In Ferneaux

Blanck Mass - In Ferneaux
Critic Score
Based on 18 reviews
2021 Ratings: #218 / 336
User Score
Based on 122 ratings
2021 Ratings: #308
Liked by 4 people
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Loud and Quiet

For those of us lucky enough to be in limbo for a while, this is a moving, unsettling piece of work from a singular talent.


Blanck Mass provides hard proof that electronic music is one of the few genres evolving and innovating right before our very ears. In Ferneaux is evidence that even if one guy has conceivably "done it all", there's still plenty more to do.


A ferocious and often anarchic statement of intent from the noise composer.


In Ferneaux is a staggering behemoth of electronic storytelling. Soaring heights, anxiety inducing lows, the album is forever changing its sounds and style, never quite letting its audience sit comfortably.

The Arts Desk

Power made this album during lockdown, and the strange numbness and disorientation of our times is reflected in the music.

The Irish Times

All of his projects to date have been brilliant. The Dantesque In Ferneaux is his most emotional, probing, and moving yet.


In its amorphous flow and stately pace, In Ferneaux is a little less immediate than some of Blanck Mass' previous music, but its fully realized, cathartic musical journey is just as powerful.

Beats Per Minute

Usually, Blanck Mass records should be listened to at intense volume, whereas In Ferenaux is so densely packed and beautifully mixed that headphones whilst walking alone late at night are your best option.

Spectrum Culture

Pieced together with a decade’s worth of field recordings, In Ferneaux isn’t likely to be a favorite for many Blanck Mass fans, but serves as a fascinating point in Benjamin John Power’s personal journey with this project.


The cumulative effect is melancholy, generally compelling and often beautiful, a haunted dancehall of memory and loss.


In Ferneaux is everything most Blanck Mass albums are not: patient, subtle and disarmingly low-key. It was made in confinement, but it takes Power to surprising new places.


Equally attracted to the tranquil idyll of kosmische stalwarts Ashra and the crumbling brutality of noise artist Prurient, Power stretches his arms to both these extremes, often in quick succession and sometimes simultaneously, for a stunning, often challenging effect.

Northern Transmissions

Have you ever woken from a dream that was so vivid but so obscure that you found it hard to explain its nature? That’s ‘In Ferneaux’ in a nutshell.

The Skinny

The sound of In Ferneaux is impeccable, but it might be more impactful with clearer structure. Ideas disintegrate before developing, awkwardly blending into the next, leading to occasionally aimless moments.

The Line of Best Fit

It’s a slower, more meditative affair which deviates significantly from its predecessors and whilst there are gleaming examples of Power’s sonic craftsmanship, they’re hindered by sections of profound aimlessness that move against the defined conceptual direction to be found elsewhere on the album.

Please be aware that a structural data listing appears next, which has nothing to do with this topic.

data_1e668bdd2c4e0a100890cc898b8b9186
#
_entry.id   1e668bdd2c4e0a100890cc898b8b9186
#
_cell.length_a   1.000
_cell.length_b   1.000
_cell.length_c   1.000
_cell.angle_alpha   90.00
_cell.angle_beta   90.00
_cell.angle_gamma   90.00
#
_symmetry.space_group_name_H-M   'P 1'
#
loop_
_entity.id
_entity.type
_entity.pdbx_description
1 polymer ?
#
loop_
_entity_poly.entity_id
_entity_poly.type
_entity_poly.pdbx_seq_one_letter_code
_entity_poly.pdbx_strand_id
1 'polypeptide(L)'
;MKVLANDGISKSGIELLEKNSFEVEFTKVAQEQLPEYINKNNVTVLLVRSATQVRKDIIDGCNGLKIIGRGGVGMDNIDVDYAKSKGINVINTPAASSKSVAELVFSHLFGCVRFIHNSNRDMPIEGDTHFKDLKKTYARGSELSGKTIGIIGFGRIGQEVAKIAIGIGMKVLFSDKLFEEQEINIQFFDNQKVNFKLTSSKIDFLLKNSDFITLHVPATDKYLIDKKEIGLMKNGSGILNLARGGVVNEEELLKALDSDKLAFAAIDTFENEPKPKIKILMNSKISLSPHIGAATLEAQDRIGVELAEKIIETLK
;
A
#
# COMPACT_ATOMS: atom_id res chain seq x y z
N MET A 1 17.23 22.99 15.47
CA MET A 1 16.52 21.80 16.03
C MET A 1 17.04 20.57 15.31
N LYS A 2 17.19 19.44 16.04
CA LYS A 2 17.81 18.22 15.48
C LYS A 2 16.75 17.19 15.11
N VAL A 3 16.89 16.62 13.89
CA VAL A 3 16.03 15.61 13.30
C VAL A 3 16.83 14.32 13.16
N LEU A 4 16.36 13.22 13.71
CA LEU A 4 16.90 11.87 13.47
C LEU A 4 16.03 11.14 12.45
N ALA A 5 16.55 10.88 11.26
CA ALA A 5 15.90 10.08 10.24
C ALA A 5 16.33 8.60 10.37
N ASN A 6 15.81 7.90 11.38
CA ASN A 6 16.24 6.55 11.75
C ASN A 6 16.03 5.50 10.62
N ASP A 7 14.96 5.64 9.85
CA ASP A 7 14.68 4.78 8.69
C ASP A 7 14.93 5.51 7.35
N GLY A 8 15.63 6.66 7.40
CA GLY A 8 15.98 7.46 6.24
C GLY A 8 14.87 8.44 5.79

Under The Radar

Far from a dud, and most definitely something that will divide audiences rather than be seen as a unanimous failure or success, In Fernaux nevertheless reveals itself to be the work of an artist that appears to be enduring a period of reflection, rather than looking forward to the future.

The Observer

In an age of Spotified homogeneity, it’s the very definition of niche, but makes for admirably – and enjoyably – singular listening.

Record Collector

Even without the dynamism of Power's best work, In Ferneaux maps out its emotional extremities with expansive, expressive force.

This was probably an awful starting point for Blanck Mass, because I am hearing none of the creativity or greatness I've heard their past releases be praised for. In Ferneaux, while lush and beautiful at points, is utterly uninteresting and swiftly sinks into the background. The two twenty minute tracks do not justify their runtime in the slightest; the forty minute runtime drags like a motherfucker. If y'all could give me a better album to get into this artist with, it would be vastly ... read more
Another one of my most highly anticipated released for the first leg of 2021, Blanck Mass have been responsible for some of my favourite electronic records in the second half of the 2010's. World Eater and Animated Violence Mild contained these wild and unforgiving deconstructed club bangers that saw heavy rotation from me. The blend of euphoric synths and dense pounding production was a winning recipe that spawned huge bangers like "Rhesus Negative" and "House vs House", ... read more
A dark ambient post-electronic trip through the desert, and into SPACE. F L U S H
Phase 1 is a great piece of progressive electronic music, with lots of pretty, ambient sections and twists and turns. Even though it's twenty minutes long, I found myself engaged all the way through. Phase 2 has a more abstract, noisy, and dark sound. I like it less than the first, but it's still cool. Together, they make for one of the more notable electronic releases so far in 2021.
I'm sorry Blanck Mass, but your last 2 releases, Animated Violence Mild and World Eater where so creative and fun and straight up thrilling listens but here it often feels bleak, don't get me wrong there are moments where that creative spark and color shines through and those moments are amazing but with 2 20 minute tracks, those moments feel too sparse, both of these tracks aren't necessary bad or even boring they just not completely engaging for their run time which I guess you could argue is ... read more
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Added on: January 11, 2021